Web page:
When NetApp came out with their separate Storevault division a couple of years ago, I thought that it was going to be doomed to failure. How could NetApp concentrate its efforts on two different markets? It just did not make any sense. Respected bloggers like Ben Rockwood thought it was an odd choice also...
StoreVault is to NetApp as LinkSys is to Cisco. NetApp wants this business to be entirely seperate and entirely self-sustaining. Thats why they put up so many brick walls. The diffrence of course is that LinkSys product sells at Fry's for $100... StoreVault isn't expensive but you don't throw $10,000 at a storage solution your unsure about especially when it has a non-refundable policy.
If anyone from StoreVault is reading this... help me help you! Competing against yourselves is fruitless and avoidable.
But NetApp thought they could do it.
June 26, 2006
StoreVault: Storage for Small Businesses
NetApp has created a new division, called StoreVault, to provide storage systems for small and medium businesses (SMBs). The S500 is our first StoreVault system. It's based on the same Data ONTAP software that we use in our enterprise systems, but with a management interface optimized for SMBs, including simple wizards for the most common tasks. (Pricing starts around $5,000. Maximum capacity 6 TB. Supports iSCSI, Fibre Channel SAN, CIFS and NFS, as well as snapshots and double protecting RAID.)
One challenge of building an SMB product in a company like NetApp is that we focus so much on the requirements of giant enterprise customers, that it would be easy for us to get confused about the needs of small and mid-sized companies. Mid-sized businesses aren't just stripped down versions of big enterprises. They have their own separate requirements, and simply creating a stripped down version of the standard enterprise solution isn't good enough. Our CTO calls it "enterprise disease" when people who have spent too much time focusing on giant customers try to design products for smaller ones. We created a separate StoreVault division in part to protect our SMB team against enterprise disease.
Perhaps the market has changed and now it looks like NetApp to allow its SMB resellers to sell its high end Filers against IBM and NetApp sales folks?
February 14, 2008
NetApp Moves StoreVault Back Into Mothership
NetApp will widen the audience for the successful SMB system
By Mary Jander, February 14, 2008, 1:30 PM
Network Appliance is eliminating the boundaries that kept its StoreVault division a distinct entity inside the company.
"Today, StoreVault is focused exclusively on sales to small and medium businesses. We see a bigger opportunity to expand the target for the StoreVault platforms into remote and branch offices as an extension of our core FAS product line," said Jay Kidd, chief marketing officer at NetApp. "Coupled with our FAS 2000 product, this now gives our NetApp and our channel partners a broader entry product line to sell."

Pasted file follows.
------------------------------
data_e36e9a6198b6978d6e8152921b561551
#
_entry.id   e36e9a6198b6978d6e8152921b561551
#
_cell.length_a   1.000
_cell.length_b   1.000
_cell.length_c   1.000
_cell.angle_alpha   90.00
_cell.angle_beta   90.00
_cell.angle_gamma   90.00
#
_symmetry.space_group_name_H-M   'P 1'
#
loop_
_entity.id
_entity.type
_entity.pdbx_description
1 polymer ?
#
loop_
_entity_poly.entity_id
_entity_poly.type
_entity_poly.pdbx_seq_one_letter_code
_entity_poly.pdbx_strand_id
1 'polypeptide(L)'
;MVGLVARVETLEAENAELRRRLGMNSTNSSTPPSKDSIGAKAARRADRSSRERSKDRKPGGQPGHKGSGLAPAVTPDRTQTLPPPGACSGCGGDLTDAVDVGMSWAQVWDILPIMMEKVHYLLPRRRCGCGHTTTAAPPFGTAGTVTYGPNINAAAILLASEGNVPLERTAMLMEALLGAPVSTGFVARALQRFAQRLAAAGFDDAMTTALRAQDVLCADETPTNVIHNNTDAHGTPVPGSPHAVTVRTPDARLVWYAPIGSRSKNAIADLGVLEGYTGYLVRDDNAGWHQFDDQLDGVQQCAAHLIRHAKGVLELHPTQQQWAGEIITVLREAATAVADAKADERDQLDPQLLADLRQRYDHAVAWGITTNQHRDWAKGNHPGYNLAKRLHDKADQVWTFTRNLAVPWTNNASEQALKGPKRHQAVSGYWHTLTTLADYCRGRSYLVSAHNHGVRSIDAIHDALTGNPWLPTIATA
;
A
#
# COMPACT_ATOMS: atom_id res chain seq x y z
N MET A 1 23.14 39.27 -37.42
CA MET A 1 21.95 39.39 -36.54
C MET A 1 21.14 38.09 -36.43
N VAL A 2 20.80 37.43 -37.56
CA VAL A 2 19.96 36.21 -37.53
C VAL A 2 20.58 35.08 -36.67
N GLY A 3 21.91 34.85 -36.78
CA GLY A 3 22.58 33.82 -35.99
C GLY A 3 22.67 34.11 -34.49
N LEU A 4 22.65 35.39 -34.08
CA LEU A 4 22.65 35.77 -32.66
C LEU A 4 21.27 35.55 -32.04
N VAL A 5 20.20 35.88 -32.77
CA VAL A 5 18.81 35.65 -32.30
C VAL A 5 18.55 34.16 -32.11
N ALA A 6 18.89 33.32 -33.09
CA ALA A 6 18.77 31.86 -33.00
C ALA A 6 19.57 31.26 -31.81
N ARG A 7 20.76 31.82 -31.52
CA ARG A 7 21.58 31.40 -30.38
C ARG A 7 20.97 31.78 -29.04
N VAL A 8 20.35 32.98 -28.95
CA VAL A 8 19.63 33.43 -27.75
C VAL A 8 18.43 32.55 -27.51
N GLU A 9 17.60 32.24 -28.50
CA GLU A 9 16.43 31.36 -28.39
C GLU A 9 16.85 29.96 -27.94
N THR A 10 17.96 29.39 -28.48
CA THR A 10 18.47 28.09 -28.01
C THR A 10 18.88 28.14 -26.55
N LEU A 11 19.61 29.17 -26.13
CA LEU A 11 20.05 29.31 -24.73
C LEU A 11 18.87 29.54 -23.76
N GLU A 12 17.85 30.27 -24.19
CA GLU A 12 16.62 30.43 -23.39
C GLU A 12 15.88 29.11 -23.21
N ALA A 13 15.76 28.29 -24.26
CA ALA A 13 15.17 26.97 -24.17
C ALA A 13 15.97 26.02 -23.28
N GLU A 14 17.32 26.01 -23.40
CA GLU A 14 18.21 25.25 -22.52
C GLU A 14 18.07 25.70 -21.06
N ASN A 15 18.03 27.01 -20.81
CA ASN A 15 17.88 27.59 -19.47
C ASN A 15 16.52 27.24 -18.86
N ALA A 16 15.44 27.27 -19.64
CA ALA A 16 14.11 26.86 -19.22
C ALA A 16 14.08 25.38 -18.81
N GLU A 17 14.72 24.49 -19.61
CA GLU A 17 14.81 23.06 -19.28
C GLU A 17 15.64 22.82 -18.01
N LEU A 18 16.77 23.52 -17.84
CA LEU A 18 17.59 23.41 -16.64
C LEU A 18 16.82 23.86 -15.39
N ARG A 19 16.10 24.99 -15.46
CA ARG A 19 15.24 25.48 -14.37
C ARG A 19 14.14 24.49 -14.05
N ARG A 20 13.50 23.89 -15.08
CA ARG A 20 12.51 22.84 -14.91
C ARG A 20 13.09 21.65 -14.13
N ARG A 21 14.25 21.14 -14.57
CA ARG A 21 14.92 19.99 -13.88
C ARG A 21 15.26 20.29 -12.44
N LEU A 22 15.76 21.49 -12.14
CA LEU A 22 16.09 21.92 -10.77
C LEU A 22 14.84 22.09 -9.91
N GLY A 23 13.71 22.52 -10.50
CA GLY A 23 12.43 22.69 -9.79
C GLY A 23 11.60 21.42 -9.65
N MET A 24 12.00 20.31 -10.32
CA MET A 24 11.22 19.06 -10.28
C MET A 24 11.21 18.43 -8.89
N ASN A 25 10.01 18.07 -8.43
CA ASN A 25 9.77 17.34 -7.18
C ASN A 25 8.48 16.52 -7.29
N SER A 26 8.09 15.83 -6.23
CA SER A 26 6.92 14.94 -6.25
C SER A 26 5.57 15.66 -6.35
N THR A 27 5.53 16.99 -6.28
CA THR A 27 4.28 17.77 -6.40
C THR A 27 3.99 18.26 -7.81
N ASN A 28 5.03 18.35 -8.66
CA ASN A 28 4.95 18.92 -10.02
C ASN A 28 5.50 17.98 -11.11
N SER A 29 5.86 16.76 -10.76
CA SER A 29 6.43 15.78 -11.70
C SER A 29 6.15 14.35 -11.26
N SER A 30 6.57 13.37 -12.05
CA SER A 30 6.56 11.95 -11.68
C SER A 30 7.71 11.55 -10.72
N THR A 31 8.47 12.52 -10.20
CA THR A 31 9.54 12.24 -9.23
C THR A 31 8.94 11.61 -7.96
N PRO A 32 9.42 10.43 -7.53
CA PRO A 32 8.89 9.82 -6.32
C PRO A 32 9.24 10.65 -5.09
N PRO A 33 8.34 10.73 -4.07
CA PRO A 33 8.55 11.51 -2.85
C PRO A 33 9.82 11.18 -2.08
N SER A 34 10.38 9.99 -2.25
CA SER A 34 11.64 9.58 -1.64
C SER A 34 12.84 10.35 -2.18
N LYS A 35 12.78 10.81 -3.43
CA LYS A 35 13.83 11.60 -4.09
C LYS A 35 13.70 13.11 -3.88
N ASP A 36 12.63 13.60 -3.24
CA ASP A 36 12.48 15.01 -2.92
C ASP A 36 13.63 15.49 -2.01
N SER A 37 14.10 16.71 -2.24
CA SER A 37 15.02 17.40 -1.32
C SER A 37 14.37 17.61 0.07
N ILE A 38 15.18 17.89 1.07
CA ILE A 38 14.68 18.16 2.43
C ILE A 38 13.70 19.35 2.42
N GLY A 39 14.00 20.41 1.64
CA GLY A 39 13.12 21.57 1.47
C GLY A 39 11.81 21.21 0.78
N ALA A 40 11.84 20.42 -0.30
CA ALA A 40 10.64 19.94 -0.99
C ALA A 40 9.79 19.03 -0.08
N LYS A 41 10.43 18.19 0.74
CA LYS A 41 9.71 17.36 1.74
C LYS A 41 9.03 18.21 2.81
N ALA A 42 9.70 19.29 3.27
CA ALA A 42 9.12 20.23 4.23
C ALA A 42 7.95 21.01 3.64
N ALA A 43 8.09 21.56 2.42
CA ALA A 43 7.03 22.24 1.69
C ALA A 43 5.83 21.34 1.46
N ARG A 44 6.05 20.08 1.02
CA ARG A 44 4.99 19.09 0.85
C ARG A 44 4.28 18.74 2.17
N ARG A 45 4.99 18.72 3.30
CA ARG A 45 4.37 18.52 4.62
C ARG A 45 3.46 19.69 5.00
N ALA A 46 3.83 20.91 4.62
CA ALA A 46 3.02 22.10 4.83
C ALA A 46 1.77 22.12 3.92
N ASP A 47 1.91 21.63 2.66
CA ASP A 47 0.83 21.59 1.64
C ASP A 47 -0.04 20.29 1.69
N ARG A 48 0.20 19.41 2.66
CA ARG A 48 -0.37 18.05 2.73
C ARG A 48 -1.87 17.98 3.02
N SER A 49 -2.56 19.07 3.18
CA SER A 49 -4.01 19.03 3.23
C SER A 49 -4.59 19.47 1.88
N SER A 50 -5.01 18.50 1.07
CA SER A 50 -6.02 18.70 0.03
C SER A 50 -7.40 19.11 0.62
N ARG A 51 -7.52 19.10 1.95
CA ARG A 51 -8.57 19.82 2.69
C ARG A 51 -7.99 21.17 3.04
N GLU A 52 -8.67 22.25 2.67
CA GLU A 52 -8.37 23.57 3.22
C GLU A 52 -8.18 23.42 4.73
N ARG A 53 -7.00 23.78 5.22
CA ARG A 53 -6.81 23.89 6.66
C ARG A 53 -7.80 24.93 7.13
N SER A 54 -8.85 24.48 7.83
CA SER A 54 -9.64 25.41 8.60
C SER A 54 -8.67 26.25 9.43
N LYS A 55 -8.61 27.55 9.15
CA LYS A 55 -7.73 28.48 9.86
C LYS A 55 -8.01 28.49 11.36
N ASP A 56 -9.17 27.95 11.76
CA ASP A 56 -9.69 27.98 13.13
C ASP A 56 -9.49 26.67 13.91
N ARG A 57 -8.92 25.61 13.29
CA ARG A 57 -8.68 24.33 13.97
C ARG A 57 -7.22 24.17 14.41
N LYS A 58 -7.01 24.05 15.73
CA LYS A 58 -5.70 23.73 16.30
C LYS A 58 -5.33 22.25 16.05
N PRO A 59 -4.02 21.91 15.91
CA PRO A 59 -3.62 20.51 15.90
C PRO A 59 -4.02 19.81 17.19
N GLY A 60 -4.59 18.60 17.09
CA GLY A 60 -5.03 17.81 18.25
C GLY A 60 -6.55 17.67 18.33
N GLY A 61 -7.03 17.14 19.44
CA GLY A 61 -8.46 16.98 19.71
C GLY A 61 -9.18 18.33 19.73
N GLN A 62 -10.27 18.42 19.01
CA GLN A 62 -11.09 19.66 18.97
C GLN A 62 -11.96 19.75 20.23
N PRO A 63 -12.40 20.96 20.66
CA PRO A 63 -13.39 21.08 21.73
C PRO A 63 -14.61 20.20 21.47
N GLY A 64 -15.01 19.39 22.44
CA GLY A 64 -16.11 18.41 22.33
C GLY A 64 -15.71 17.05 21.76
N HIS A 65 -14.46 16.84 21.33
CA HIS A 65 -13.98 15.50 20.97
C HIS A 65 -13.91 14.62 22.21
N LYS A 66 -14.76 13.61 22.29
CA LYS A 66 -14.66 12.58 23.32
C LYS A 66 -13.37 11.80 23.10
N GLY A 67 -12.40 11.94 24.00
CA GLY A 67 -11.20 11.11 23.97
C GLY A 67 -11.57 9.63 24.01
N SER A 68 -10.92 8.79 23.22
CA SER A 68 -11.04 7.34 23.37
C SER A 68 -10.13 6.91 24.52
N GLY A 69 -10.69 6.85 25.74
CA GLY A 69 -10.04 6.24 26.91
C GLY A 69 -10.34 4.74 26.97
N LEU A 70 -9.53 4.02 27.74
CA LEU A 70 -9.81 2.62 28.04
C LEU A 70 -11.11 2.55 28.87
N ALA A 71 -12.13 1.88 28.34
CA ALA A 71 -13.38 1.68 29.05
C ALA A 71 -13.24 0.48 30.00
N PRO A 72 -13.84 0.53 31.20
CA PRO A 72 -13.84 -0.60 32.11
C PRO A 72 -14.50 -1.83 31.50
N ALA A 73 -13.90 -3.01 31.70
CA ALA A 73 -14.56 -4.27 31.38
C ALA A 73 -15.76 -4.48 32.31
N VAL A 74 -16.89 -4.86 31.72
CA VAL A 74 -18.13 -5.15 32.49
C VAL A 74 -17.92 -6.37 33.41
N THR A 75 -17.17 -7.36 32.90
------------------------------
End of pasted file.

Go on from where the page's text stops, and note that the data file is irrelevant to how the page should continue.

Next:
So this seems to suggest that CDW will now also sell filers.
StoreVault, a Network Appliance Inc. division, has inked a deal with CDW Corporation to sell its StoreVault S500 storage product to customers that buy through Web site and catalog advertising, but StoreVault resellers are concerned that the new deal may affect their selling strategy.
Under the terms of the agreement, CDW will add a new selling component to the StoreVault S500, which will entail advertising the product online as well as through its catalog. Customers can buy directly from CDW, which will not publish the street price of the product in ads to protect StoreVault's 400 other resellers' ability to charge in relation to their integration work. Instead pricing is available directly from CDW.
A clear plan requires teamwork and vision, how is this muddled sales and marketing plan for storevault easily explained to NetApp's resellers, customers or employees? NetApp has at least one employee who sees the value of clarity in corporate vision. Rusty Walther writes. ...
(1) Do you understand the vision and strategy of both our company and department, and do you agree with them?
Employees that fundamentally disagree with, or are confused by the strategic direction of a company or team are very easy to recruit away, since the “roots” they need to stay grounded simply don’t exist.
Can he explain strategic direction as exemplified by the storevault roadmap to the rest of us?